Of All The Coats, In All The Scenes, In All The Films: Burberry Threatened Over Humphrey Bogart Publicity Rights
from the this-could-be-the-beginning-of-a-beautiful-lawsuit dept
One of the cooler features of Facebook's Timeline for businesses is the ability to go back and fill in milestones and events over the years. Some companies have long and very interesting histories, and for them a historical timeline is the perfect opportunity to engage in advertising-as-content. This is clearly what famed luxury brand Burberry was trying to do when they filled out their timeline with vintage advertisements and examples of Burberry's role in fashion and culture—including an image from Casablanca of Humphrey Bogart wearing a Burberry coat. Naturally it wasn't long before they started receiving legal threats from the company that controls Bogart's publicity rights and the trademarks associated with his name—but Burberry is fighting back. PaidContent reports that they have filed for declaratory judgment that their use of the image is not infringing.
As the filing (embedded below) asserts, Burberry's use of the image is legitimate in every way and clearly protected by the First Amendment. The company is simply showcasing a factual, historical example of an important use of the brand, and there is no reasonable alternative way they could convey the same information. Even in terms of copyright, Burberry would have a strong fair use argument—but the company actually obtained the necessary copyright licenses for the image, so that's not even an issue. In terms of trademarks and publicity rights, the infringement claim is even more spurious: the use of the image in no way implies personal endorsement or any commercial connection to Bogart. The only implied endorsement is that a Burberry coat was part of an iconic outfit from an iconic movie—and that's a plain and simple fact that anyone is free to report. Using a single frame from a film to demonstrate that fact is a clear-cut case of free speech, regardless of any rights that may be attached to the image or the celebrities therein.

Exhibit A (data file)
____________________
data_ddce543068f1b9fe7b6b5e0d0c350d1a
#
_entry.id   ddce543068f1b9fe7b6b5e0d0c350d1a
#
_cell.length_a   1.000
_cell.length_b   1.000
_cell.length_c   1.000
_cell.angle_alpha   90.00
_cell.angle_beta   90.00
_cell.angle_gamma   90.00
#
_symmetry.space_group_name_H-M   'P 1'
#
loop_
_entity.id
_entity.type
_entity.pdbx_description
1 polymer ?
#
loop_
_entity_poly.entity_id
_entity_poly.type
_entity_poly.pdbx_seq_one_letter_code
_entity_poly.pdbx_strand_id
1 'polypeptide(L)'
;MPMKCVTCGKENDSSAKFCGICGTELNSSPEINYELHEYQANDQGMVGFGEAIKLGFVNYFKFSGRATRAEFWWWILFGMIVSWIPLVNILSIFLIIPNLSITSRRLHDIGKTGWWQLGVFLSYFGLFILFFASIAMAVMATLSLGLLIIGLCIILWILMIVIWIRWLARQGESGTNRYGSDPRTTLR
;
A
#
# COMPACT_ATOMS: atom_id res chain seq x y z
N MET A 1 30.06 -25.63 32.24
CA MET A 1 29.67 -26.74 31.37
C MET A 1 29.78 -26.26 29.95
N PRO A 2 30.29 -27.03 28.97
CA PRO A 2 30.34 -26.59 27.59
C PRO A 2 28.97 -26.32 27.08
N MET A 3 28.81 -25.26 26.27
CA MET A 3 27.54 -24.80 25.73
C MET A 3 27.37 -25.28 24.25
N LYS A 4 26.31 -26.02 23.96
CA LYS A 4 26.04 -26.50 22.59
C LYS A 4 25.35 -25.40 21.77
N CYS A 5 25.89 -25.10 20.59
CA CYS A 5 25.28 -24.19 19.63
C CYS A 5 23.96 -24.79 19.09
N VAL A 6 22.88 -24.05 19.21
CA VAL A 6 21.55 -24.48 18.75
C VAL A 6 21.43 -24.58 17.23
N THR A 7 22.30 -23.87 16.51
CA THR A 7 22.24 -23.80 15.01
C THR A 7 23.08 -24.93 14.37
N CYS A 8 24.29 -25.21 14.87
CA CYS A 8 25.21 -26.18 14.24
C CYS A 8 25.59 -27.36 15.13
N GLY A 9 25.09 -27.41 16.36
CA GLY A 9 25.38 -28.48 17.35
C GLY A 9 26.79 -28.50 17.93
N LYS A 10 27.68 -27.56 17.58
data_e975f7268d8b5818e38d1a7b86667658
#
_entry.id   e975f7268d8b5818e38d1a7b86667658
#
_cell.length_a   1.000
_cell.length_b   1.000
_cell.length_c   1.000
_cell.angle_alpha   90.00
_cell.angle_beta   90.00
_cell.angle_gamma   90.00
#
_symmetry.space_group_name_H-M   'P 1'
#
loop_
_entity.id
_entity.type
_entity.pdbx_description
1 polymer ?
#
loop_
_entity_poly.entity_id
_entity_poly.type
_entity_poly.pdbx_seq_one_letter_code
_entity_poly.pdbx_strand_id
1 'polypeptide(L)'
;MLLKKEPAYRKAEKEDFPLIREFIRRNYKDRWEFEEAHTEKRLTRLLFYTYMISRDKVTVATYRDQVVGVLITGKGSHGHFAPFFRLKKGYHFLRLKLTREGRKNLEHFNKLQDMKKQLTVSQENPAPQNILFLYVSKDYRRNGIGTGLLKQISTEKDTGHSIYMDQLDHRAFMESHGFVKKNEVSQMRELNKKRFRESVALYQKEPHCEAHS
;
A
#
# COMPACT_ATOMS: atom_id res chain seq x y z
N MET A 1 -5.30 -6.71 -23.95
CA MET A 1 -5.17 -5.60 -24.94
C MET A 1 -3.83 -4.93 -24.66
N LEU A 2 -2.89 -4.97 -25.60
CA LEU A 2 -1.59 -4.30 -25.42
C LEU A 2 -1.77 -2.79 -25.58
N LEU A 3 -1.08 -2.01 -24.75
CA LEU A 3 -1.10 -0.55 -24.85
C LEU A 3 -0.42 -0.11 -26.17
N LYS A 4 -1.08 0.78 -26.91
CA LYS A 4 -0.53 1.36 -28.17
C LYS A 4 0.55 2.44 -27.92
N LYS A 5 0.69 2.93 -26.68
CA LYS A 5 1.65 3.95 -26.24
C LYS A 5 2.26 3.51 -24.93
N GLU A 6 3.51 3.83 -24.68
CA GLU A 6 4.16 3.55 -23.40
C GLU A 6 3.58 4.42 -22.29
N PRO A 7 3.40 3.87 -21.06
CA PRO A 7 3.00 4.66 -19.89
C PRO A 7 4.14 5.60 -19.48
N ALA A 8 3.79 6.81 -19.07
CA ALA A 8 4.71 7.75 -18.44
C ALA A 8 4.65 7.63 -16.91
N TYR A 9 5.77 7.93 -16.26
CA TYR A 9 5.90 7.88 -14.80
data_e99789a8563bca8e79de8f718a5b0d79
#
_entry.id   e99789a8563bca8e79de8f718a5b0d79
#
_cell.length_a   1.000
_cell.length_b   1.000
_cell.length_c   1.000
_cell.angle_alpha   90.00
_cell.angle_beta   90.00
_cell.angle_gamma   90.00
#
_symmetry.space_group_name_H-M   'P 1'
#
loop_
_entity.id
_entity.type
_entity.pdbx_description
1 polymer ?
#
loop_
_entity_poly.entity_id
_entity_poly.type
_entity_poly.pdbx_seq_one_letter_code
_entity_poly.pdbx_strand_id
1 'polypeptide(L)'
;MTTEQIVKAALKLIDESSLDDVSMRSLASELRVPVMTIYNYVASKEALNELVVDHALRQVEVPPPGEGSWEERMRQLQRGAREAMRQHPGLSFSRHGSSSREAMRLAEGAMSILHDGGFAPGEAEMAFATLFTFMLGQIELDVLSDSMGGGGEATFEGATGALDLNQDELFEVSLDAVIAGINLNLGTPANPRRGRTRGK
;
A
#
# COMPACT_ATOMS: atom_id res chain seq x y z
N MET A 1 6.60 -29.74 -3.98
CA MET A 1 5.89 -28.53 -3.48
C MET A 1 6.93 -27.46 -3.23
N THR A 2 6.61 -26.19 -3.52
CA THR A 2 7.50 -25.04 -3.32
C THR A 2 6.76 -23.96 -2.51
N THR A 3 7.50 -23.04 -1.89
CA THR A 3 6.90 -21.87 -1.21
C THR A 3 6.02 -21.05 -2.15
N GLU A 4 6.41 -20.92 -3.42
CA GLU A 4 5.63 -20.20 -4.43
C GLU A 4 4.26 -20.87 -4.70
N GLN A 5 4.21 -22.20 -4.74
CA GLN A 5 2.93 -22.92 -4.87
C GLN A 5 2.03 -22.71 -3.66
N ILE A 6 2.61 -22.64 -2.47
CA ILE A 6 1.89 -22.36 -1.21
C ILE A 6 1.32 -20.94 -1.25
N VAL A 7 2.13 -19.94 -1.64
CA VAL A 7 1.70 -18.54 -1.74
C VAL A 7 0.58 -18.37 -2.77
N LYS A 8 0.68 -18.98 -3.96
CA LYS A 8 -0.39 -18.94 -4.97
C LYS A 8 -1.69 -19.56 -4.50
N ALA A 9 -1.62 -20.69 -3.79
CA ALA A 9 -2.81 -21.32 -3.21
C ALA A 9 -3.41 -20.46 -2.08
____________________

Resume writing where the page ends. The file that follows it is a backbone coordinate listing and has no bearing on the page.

We've noted before that publicity rights are new and kind of scary. In some ways they make the same kind of sense as trademarks: it's in the best interest of both companies and the consumer that brands can't misrepresent celebrities as endorsing their products when they actually don't, just as we don't want brands unfairly capitalizing on each others' goodwill. But, just like trademarks and every other form of intellectual property, publicity rights are breeding an ownership mentality where people think they can control any and all uses of something. These threats against Burberry are a prime example of that—and hopefully the judge grants them their declaratory judgment and sends a clear message that publicity rights do not supersede freedom of speech.